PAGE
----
Sunday, December 27, 2009
The Papa and the Baba
I have borne witness recently, friends, to what seems to be a recurring theme among those who are relatively new to observant Judaism attempting to marry those who come from more observant families: the guy and the girl are perfectly fine with each other, notwithstanding the difference in their backgrounds, but when it comes time for the Baal Teshuva to be accepted into the religious family, one of the parents is adamantly opposed to such objectionable seed sullying the purity of their clan. The saga usually ends with the family seeking the councel of a Rosh Yeshiva or Mekubal, and discovering that their concerns were well-founded, since the authority figure is usually also in opposition to such unions.
To me the whole thing smacks of a pre-Fiddler on the Roof era; for even in that film, in all three marriages neither the father nor the community had much say in the face of love. To most (unorthodox) Jews today this phenomenon seems quite arcane, yet it's still "מעשים בכל יום" in our religious community "עד עצם היום הזה".
Yet what if a great man, say a descendant of the Abuhassera lineage, ..or your Rosh Yeshiva, ...or the Rebbe of Lubavitch בכבודו ובעצמו, after having been approached by you with the question of whether or not to cave in to parental pressure to turn down a prospective match with whom you've already developed an emotional relationship, tells you to listen to your elders and back down. Would you heed and does it make sense to heed?
It seems to boil down to how much supernatural Divine Inspiration and knowledge, or lack thereof, we aspire to this person, and whether their insights into our lives are true. Yet those who would wish to ascribe such inspiration to these men would use as proof the precept in Avot which states "עשה לך רב והסתלק מן הספק". But this proof insn't entirely convincing, since that Mishna may just be discussing "מילי דשמיא" (heavenly matters), but not necessarily the idea that one must heed a spiritual authority for "מילי דארעא" (earthly matters).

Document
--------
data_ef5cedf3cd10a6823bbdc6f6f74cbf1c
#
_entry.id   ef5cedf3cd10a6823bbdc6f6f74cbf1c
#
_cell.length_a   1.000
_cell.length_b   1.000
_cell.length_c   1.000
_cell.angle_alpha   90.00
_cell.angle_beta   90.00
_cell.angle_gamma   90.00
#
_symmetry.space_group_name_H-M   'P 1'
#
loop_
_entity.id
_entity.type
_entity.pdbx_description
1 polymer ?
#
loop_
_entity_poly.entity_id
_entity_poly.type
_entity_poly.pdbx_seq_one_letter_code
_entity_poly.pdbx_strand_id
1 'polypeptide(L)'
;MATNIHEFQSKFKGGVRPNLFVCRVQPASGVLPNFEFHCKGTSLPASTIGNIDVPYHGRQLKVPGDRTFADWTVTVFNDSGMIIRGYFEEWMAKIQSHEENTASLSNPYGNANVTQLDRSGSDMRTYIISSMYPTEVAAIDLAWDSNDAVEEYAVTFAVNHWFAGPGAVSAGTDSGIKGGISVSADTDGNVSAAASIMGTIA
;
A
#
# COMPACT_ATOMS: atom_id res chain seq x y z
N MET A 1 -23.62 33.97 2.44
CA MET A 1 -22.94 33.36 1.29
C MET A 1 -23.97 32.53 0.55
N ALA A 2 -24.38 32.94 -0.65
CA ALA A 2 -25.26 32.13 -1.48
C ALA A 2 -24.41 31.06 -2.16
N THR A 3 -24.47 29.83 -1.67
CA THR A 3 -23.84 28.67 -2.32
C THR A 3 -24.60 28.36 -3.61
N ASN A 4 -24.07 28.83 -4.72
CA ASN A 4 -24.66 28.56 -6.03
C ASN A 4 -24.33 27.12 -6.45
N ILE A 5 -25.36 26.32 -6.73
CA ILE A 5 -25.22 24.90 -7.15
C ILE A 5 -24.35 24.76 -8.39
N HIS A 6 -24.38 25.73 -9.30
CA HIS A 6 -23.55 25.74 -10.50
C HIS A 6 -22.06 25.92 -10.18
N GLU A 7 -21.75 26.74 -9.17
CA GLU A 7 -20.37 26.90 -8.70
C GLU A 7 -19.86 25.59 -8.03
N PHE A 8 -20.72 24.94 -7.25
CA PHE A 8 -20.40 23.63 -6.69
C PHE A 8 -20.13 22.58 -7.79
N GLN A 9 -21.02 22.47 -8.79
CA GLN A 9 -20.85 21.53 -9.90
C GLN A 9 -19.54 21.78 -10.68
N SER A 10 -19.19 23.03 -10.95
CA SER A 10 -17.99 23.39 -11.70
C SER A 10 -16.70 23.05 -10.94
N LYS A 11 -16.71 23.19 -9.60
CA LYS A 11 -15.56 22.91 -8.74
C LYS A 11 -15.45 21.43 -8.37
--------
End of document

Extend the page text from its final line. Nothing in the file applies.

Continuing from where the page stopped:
In regard to the latter, which is the topic of discussion here, the concept of "Da'at Torah" must be referred to. You see, many today feel that it's obvious that you must heed the guidance of your Rav in all matters, but upon a critical analysis it can be determined that many are of the opinion that Daat Torah is a relatively recent phenomenon, created by the modern Haredi group as a reaction to modernity.
While that may be true for Ashkenazim though, it is well known that Moroccan Jews always approach their Mystics, the "Mekubal" or "Baba" for advice in temporal matters, and that advice was always heeded. Unfortunately though, I think it is to our shame that we not only brought this institution to Israel, but it became quite popular among religious and irreligious Sefaradim alike, evolved into "big business" and provided opportunity for charlatans. Not to suggest that most Mekubalim in Israel are charlatans, but it is not unheard of. So not only have we, as Moroccan Jews in Israel, not stamped out these false notions, we promulgated them like never before.
Anyway, I grew up on American imagery and conceptualization, where if a man and a woman are in love, they don't let anything get in the way (...like in Fiddler on the Roof). Therefore to blindly trust Rabbinic authorities in these matters, is, in my opinion, not only somewhat foolish, but has no basis in Torah.
I wish to speak about this further in the future, in relation to how it affects the halachic process.